Between the Cracks
The problem with discharge planning in many hospitals is that management handed over the discharge planning function to social services. This was a huge mistake because the primary skill of social workers is to identify community resources and deal with Medicaid and Medicare eligibility issues. They are not competent to diagnose potential complications arising out of a lack of services, supplies, or equipment. Their primary focus is to move the patient through the door. When corporate executives try to solve their budget problems by assigning duties outside the scope of a particular profession, the result is incompetent performance. And patients are the ones who suffer.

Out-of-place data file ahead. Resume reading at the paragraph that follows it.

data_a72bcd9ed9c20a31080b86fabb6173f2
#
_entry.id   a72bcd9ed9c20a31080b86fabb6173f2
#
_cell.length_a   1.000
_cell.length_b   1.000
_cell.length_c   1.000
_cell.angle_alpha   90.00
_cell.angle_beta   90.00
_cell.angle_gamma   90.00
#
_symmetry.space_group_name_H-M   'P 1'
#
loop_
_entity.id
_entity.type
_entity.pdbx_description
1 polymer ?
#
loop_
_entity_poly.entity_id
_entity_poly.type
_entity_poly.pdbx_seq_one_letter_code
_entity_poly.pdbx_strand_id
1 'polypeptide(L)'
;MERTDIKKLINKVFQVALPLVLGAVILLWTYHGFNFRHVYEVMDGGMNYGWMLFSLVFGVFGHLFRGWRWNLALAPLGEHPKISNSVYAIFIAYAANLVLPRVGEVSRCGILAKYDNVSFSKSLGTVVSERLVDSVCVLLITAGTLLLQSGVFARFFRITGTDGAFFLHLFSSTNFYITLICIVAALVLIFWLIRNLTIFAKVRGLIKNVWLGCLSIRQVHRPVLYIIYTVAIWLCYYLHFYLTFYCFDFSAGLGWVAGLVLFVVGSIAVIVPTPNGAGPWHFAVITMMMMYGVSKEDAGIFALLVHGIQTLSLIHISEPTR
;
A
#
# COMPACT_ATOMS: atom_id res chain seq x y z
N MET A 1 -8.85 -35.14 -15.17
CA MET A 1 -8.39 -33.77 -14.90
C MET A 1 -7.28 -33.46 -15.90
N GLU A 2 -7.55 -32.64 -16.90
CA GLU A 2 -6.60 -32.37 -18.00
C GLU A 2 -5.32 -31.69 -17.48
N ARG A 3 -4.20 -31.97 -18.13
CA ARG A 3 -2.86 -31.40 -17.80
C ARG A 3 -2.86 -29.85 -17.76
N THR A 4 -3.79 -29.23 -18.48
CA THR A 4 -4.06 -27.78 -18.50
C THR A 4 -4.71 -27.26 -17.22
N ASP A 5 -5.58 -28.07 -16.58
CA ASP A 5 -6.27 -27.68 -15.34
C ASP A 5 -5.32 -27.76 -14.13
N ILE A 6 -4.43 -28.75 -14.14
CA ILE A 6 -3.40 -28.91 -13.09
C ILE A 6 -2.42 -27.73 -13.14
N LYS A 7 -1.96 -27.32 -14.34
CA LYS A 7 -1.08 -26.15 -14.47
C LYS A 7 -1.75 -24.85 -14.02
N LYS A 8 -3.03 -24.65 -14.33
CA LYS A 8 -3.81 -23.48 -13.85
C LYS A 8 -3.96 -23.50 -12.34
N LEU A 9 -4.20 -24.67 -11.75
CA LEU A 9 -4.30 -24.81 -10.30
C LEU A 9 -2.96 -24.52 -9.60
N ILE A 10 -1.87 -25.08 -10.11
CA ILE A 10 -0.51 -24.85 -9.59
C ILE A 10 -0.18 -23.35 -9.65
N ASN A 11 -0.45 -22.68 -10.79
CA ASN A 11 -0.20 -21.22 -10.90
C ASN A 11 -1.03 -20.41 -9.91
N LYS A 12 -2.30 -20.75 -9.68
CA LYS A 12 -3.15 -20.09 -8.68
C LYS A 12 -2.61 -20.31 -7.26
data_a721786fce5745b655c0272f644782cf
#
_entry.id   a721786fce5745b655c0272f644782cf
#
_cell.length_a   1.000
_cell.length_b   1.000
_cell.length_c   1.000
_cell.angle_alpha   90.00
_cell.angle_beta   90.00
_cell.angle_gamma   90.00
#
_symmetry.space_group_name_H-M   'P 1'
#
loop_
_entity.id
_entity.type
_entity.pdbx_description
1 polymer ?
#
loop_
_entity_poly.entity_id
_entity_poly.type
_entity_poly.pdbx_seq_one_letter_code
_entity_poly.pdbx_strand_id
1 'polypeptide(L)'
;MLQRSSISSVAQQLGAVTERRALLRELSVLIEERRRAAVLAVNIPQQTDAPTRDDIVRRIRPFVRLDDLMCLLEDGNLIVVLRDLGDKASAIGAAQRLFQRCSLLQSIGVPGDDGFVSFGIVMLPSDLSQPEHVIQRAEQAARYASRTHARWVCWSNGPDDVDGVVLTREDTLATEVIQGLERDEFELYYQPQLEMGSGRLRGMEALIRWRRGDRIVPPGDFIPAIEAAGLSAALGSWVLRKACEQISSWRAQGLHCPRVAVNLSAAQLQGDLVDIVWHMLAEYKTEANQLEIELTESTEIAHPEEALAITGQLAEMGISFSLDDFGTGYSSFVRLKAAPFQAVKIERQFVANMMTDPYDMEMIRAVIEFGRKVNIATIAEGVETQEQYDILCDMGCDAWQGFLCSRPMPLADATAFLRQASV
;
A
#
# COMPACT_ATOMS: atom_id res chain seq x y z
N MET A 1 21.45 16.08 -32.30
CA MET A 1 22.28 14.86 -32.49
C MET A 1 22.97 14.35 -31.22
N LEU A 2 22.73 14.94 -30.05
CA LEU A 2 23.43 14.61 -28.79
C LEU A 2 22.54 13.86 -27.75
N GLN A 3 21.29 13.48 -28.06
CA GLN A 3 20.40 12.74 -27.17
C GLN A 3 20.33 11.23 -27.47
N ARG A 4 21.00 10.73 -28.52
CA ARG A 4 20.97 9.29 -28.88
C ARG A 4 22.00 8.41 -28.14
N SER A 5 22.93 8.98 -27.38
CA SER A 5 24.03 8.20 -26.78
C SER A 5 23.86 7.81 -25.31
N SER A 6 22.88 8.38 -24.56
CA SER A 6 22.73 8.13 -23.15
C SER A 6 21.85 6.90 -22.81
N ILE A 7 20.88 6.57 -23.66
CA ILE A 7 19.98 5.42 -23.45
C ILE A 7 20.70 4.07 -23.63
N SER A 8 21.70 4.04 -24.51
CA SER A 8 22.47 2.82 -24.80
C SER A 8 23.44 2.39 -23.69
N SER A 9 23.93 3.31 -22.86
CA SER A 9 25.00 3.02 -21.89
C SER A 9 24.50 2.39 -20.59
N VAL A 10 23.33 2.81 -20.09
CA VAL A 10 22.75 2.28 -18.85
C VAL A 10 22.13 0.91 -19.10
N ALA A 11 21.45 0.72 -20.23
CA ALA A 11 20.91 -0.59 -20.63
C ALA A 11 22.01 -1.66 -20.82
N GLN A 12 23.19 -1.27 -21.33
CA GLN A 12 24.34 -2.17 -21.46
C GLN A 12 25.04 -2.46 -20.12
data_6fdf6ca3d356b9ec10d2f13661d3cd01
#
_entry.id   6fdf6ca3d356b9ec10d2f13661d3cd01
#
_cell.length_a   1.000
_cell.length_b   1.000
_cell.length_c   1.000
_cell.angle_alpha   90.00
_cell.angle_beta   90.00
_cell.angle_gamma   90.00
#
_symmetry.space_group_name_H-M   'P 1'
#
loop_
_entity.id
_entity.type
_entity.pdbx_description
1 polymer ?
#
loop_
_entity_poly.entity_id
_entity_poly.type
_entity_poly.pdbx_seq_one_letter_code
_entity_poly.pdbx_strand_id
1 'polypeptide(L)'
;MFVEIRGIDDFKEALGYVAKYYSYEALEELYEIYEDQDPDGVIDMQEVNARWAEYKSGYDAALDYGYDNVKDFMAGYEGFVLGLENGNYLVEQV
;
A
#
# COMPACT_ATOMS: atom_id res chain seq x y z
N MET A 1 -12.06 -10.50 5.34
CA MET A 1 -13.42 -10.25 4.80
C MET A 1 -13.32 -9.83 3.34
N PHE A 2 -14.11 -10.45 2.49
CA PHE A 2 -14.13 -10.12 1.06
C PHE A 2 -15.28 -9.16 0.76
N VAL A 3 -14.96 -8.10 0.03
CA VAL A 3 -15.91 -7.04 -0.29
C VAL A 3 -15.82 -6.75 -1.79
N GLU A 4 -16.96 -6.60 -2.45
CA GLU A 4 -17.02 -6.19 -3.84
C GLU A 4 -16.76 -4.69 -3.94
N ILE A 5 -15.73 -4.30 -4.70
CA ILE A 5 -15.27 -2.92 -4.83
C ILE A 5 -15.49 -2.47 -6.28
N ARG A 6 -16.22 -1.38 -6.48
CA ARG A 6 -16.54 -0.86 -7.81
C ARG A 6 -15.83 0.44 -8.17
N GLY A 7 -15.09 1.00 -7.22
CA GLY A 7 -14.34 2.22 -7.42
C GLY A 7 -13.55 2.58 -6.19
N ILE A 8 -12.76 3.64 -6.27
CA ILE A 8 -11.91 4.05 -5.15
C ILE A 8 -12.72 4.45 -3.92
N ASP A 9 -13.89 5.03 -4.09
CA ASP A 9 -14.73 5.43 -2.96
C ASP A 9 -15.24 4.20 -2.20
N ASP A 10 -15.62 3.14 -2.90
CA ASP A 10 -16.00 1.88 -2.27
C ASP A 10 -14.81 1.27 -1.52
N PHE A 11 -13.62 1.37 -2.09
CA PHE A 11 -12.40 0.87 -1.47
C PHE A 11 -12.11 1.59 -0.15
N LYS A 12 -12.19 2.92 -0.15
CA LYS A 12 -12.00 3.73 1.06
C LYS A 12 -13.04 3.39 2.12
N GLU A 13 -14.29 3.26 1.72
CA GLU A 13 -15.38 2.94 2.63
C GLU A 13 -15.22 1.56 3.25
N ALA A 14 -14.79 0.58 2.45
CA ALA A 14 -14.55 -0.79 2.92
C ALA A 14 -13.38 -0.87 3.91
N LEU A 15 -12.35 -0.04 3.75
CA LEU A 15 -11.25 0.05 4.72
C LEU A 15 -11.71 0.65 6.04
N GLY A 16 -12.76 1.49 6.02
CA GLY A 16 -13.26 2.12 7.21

Moreover, many potential problems could result in catastrophic complications when sick, dependent people leave the hospital. While doctors can prescribe the equipment, supplies, and drugs, and social workers can find vendors and identify sources of payment, it is only the nurses who can diagnose potential health problems arising out of unmet needs. Accordingly, the nurses who are best qualified to provide discharge planning services are those with experience in home care. Such nurses would be more familiar with what the patient requires in order to deal with any particular health problem in the home environment.